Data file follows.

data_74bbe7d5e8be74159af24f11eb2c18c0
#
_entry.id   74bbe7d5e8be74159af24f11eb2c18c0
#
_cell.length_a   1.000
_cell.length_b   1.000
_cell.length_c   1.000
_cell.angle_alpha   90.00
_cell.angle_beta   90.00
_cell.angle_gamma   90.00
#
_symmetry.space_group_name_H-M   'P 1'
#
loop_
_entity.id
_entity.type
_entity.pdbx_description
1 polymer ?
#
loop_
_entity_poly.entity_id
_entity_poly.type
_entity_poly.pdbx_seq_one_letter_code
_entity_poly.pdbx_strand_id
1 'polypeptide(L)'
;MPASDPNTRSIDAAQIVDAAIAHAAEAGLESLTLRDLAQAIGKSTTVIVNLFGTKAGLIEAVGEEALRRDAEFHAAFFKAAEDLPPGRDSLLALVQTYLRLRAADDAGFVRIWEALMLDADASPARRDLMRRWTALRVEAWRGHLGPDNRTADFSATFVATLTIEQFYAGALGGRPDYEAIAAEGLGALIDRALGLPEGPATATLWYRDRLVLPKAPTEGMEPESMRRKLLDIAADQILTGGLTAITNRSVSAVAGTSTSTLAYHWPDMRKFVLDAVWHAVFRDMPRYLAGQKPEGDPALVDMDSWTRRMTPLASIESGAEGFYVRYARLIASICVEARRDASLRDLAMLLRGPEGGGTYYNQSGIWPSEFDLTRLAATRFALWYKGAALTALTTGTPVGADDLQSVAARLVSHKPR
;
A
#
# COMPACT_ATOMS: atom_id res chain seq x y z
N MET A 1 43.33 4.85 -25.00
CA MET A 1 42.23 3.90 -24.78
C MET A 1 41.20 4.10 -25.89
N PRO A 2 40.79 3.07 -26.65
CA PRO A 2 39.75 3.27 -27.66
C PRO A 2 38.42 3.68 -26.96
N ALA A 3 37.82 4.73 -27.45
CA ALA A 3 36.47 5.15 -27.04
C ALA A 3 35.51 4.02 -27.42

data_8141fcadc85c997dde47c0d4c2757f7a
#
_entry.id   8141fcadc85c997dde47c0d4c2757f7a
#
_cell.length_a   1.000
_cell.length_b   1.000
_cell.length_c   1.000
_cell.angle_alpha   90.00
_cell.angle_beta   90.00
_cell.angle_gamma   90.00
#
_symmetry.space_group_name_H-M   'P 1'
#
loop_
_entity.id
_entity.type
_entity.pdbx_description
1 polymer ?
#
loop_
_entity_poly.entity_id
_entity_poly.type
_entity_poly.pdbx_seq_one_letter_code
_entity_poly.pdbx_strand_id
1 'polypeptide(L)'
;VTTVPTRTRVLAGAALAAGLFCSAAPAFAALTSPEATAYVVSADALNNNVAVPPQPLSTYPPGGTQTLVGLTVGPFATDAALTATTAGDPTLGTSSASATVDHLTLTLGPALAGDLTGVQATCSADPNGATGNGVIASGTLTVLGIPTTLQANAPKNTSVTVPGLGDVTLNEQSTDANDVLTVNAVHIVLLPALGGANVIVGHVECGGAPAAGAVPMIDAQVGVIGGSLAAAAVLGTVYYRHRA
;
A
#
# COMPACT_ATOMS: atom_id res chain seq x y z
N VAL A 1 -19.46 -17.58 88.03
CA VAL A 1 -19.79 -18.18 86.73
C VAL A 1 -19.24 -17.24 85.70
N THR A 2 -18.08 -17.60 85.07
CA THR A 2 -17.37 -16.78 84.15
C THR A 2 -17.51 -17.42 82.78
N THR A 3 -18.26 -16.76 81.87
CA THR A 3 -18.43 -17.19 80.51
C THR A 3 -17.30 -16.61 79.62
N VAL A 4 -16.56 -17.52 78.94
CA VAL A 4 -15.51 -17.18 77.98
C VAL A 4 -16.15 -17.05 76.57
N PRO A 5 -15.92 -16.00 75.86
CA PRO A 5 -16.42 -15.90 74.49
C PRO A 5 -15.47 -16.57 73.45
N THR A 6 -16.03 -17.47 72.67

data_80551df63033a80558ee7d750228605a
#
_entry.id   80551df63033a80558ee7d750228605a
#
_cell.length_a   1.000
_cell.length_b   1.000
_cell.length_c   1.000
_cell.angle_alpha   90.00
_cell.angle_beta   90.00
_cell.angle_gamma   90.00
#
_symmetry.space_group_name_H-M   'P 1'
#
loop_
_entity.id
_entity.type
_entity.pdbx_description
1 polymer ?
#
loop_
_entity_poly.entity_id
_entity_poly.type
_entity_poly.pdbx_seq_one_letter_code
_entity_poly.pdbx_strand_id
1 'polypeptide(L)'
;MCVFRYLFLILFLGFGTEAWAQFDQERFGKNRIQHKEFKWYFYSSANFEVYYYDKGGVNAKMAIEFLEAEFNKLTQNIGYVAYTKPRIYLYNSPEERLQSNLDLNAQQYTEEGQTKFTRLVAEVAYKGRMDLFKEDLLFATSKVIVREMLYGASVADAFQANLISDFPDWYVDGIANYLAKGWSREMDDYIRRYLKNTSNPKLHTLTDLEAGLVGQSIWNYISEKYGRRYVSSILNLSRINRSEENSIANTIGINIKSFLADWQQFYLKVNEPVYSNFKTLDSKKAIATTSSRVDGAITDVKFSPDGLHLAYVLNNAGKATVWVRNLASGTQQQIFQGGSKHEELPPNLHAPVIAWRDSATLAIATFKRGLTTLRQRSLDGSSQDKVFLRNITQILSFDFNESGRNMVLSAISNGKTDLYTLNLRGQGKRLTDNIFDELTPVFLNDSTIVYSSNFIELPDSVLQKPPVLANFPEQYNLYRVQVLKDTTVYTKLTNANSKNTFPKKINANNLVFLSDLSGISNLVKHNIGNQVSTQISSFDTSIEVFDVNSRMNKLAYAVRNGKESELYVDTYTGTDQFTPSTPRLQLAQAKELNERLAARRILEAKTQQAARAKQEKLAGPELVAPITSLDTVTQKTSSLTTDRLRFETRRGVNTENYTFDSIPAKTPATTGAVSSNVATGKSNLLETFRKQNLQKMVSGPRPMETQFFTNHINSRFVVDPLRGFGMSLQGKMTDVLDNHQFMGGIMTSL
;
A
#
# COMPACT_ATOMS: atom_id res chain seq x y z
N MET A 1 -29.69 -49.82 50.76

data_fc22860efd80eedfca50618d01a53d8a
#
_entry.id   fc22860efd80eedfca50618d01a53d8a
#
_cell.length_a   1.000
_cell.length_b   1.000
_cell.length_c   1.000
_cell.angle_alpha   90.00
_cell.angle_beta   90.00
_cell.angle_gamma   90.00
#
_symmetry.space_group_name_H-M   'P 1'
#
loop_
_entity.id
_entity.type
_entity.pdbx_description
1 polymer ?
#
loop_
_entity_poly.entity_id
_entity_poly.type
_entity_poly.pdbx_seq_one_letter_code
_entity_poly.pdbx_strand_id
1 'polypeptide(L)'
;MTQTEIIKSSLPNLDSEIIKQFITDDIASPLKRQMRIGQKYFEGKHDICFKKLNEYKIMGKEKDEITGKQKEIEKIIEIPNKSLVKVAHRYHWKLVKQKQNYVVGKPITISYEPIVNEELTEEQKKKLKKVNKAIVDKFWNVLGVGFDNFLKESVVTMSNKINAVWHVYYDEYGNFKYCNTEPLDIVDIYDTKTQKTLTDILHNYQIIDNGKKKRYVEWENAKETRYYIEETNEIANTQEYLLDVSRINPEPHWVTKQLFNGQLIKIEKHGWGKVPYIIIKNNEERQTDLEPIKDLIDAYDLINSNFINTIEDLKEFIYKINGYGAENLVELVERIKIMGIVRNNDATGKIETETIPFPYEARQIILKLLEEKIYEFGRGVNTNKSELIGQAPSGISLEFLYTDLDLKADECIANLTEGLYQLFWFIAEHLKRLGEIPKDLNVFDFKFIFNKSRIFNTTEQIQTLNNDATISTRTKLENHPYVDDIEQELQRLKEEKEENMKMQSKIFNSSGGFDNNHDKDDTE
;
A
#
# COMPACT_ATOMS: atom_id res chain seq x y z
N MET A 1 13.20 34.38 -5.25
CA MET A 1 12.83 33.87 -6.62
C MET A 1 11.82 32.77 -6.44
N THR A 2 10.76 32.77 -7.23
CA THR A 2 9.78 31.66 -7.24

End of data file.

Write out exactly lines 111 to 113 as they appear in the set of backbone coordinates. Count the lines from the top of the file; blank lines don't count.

;MCVFRYLFLILFLGFGTEAWAQFDQERFGKNRIQHKEFKWYFYSSANFEVYYYDKGGVNAKMAIEFLEAEFNKLTQNIGYVAYTKPRIYLYNSPEERLQSNLDLNAQQYTEEGQTKFTRLVAEVAYKGRMDLFKEDLLFATSKVIVREMLYGASVADAFQANLISDFPDWYVDGIANYLAKGWSREMDDYIRRYLKNTSNPKLHTLTDLEAGLVGQSIWNYISEKYGRRYVSSILNLSRINRSEENSIANTIGINIKSFLADWQQFYLKVNEPVYSNFKTLDSKKAIATTSSRVDGAITDVKFSPDGLHLAYVLNNAGKATVWVRNLASGTQQQIFQGGSKHEELPPNLHAPVIAWRDSATLAIATFKRGLTTLRQRSLDGSSQDKVFLRNITQILSFDFNESGRNMVLSAISNGKTDLYTLNLRGQGKRLTDNIFDELTPVFLNDSTIVYSSNFIELPDSVLQKPPVLANFPEQYNLYRVQVLKDTTVYTKLTNANSKNTFPKKINANNLVFLSDLSGISNLVKHNIGNQVSTQISSFDTSIEVFDVNSRMNKLAYAVRNGKESELYVDTYTGTDQFTPSTPRLQLAQAKELNERLAARRILEAKTQQAARAKQEKLAGPELVAPITSLDTVTQKTSSLTTDRLRFETRRGVNTENYTFDSIPAKTPATTGAVSSNVATGKSNLLETFRKQNLQKMVSGPRPMETQFFTNHINSRFVVDPLRGFGMSLQGKMTDVLDNHQFMGGIMTSL
;
A